Set your desired shutter speed, f/stop and ISO and shoot away. You won’t have any feedback to whether you got the shot. There is no histogram. You are going to have to trust your gut.  This is kind of like the days when we shot on film and didn’t know if we had the shot until we got the film back from the lab.

Personally, I have put those days way behind me. I want the tools that I have come to love and expect. So, I am certainly not in the niche for this camera. At least they could have given me a histogram to see if my exposure was correct.  

Of course, one can say you can take out your cell phone and check your images if you want. But, if I am shooting with this camera, I am doing so (for lack of better words) to be minimalistic. I don’t want to have a device in my other hand as well to check my exposures, especially when I was shooting with the M10, I could do all this on the camera.

The Leica m10-D with the Visoflex EVF attached.

I was also provided a Visoflex viewfinder. This is a digital viewfinder that slips into the accessory shoe and provides an EVF to view your images. It makes focusing with aid of focus peaking as well as image magnification a lot easier than using the rangefinder. Then again, it is another add-on. It’s also a bit clunky size-wise.  And, if you were going for the minimalistic approach,  why need the Visoflex?

Specs

Product name Leica M10-D
Camera type Digital rangefinder system camera
Lens mount Leica M bayonet
System lenses Leica M-Lenses
Viewfinder Large, bright, combined bright-line viewfinder / rangefinder with automatic parallax compensation
Processor Leica Maestro II
Sensor CMOS-chip, active area approx. 24 x 36 mm, 24 MP
ISO range 100 – 50,000
Storage media SD cards from 2 GB, SDHC cards up to 32 GB, SDXC cards up to 2 TB
Buffer memory 2 GB
WLAN The WLAN function can be used only in combination with the Leica FOTOS app. Available free from the Apple App Store™ or the Google Play Store™.
Body Full-metal body: diecast magnesium alloy, leather trim; top plate and baseplate: brass, black
Dimensions (W x H x D) 139 x 37.9 x 80 mm
Weight approx. 660 g (with battery)

  

In The End

The only real way to fully control the M10-D is by using it paired with a mobile device

The camera is all Leica. It feels like an M10 and has a beautiful sturdy feel in your hands. The film release lever sans thumb rest is a nice addition, but that is the only thing it does. For me, the lack of any kind of feedback is not something I like. I’ll stick with the M10, thank you. This camera retails for around $7,995 USD. That’s a lot of money for a niche in a niche camera and one must be pretty dedicated to the Leica eco system to want to purchase this camera.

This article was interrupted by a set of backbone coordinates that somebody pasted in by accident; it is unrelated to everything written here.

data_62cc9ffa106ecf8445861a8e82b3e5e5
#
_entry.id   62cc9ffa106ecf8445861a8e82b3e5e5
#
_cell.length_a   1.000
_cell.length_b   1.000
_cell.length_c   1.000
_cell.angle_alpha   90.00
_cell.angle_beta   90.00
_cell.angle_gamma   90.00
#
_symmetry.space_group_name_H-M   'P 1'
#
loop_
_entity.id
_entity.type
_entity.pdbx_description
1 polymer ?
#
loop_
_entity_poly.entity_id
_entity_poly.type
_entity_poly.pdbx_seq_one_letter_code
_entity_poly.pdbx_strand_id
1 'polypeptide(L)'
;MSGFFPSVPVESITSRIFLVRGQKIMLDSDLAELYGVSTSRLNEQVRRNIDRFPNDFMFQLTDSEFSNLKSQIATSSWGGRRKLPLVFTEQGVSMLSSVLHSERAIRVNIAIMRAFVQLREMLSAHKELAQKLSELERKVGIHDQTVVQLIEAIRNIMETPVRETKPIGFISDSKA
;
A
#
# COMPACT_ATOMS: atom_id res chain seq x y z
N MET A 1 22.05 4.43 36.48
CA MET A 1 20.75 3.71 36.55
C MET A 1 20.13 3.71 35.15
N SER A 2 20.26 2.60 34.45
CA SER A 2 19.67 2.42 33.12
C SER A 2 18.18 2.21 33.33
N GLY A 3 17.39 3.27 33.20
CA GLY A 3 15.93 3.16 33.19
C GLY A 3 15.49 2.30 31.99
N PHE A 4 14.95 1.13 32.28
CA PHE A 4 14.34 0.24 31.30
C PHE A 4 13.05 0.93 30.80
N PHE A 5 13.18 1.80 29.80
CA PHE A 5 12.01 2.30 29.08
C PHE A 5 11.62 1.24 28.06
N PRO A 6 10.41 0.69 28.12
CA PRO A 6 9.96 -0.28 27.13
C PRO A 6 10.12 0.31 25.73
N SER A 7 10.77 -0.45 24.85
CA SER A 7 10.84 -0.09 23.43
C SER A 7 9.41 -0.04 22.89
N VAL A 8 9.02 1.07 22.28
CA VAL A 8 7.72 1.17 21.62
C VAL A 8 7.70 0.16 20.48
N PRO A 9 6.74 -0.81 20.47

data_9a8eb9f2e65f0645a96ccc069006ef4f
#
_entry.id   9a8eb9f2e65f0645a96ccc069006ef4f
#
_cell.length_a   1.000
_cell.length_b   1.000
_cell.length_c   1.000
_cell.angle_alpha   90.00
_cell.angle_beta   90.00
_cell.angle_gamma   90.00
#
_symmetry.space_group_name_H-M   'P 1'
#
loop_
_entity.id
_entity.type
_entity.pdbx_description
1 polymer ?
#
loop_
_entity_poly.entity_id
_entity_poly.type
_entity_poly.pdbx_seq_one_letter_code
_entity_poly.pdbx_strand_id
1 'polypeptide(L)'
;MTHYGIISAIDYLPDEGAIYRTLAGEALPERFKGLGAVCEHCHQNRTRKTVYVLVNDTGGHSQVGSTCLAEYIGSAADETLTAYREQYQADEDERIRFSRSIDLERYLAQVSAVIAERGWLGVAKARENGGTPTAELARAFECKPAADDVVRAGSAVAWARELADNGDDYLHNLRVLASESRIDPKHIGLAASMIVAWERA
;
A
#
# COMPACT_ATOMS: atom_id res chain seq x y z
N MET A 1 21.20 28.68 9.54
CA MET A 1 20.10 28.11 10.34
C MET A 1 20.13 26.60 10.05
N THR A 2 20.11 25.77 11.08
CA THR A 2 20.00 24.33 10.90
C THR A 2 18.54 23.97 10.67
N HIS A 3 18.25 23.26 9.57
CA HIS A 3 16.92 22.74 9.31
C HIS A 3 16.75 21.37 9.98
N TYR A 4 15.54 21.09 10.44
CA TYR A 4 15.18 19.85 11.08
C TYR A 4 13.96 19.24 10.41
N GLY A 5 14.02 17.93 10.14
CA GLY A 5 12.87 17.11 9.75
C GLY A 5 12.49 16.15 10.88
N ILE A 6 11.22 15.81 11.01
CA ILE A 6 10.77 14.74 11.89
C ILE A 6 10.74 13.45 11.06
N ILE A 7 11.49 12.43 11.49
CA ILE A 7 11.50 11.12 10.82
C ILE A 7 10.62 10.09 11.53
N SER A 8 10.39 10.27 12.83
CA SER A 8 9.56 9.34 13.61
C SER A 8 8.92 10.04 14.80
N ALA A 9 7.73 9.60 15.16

Image quality is what you have come to love and expect from a Leica. That’s certainly not the issue. I must say even though I may not be a fan of this camera, I do admire the courage Leica as a company has for always being brave and bold enough to try something different. I am sure there is a market for this camera among some real Leica purists. I just don’t happen to be one of them.  

I’ll take the M10 with the rear screen, discreet buttons and except;;ent menu system. One camera, one device, couldn’t be simpler and I get the Red Dot.

So, in the end, this is not a camera for me. Maybe you are different. In the digital age today, with so many other camera models to choose from, one has to wonder why a photographer would want a camera without a rear screen, much less a histogram. The connectivity is pretty cool, but if it comes at a cost to battery drain on mobile devices, then that would have to be considered too (remember, I was working with beta software and this may be addressed).

I’m sure there will be photographers who will really love this camera. Others, like myself, will opt for the more expensive, yet more capable one (in my opinion Leica M10). The choice is yours. Both the M10-D and the M10 are fun cameras to shoot with.  Why though did Leica have to take away the Red Dot? They could have at least given us the option of being able to remove it. If I am shooting with a camera that costs nearly $8,000 USD, then I would want the Red Dot. I can always cover it up with black tape,  as I have been for years when needed.  

The Leica M10-D is available from B&H

 

No one will say the camera doesn’t look good.

Kevin Raber
October 2018

Kevin Raber

Photography is my passion and has been for 45 plus years. My career in photography has allowed me to travel the world, meet some of the most interesting people on the planet and see things I could never have dreamed of. My goal is to share the passion of pictures taking through photographs and teaching with as many people as I can hoping it brings them as much joy and happiness as it has me. I do this through Rockhopper Workshops and other projects as well as teaching at my Gallery in Indianapolis.